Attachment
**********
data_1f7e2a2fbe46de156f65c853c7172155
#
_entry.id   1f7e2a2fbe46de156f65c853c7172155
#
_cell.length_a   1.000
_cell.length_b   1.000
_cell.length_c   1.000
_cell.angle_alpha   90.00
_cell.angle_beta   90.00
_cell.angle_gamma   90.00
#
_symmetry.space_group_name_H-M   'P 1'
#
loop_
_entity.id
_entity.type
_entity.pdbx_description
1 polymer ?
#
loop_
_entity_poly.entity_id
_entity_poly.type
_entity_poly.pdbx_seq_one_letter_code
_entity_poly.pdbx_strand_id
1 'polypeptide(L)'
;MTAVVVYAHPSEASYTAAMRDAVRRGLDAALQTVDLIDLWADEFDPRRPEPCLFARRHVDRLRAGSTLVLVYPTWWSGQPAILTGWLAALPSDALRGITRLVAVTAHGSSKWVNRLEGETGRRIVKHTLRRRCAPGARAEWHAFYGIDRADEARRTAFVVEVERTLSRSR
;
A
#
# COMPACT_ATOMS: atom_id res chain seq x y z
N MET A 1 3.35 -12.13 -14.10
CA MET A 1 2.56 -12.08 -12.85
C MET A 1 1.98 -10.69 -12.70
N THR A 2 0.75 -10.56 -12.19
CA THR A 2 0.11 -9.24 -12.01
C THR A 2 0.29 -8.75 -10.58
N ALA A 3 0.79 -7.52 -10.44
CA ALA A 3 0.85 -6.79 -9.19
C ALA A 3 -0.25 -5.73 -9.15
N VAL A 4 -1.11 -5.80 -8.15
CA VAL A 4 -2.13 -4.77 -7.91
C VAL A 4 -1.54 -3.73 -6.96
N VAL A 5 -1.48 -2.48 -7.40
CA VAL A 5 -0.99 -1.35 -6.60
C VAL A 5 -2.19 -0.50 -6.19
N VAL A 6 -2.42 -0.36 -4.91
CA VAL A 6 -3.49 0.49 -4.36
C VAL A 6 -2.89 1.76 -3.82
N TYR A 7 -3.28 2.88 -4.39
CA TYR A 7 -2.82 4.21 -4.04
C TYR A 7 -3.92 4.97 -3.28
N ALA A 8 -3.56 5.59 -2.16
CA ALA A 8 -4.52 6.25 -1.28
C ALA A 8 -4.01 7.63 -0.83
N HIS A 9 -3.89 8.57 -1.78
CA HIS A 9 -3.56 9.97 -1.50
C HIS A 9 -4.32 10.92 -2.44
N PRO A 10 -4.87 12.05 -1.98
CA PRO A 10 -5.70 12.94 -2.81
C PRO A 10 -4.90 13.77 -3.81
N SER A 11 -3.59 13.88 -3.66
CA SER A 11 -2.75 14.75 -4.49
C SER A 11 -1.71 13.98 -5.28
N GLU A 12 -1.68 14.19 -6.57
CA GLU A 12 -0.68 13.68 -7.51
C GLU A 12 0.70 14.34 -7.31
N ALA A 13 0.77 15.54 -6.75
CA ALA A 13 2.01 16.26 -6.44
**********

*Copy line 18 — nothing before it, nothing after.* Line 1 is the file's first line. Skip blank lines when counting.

1 polymer ?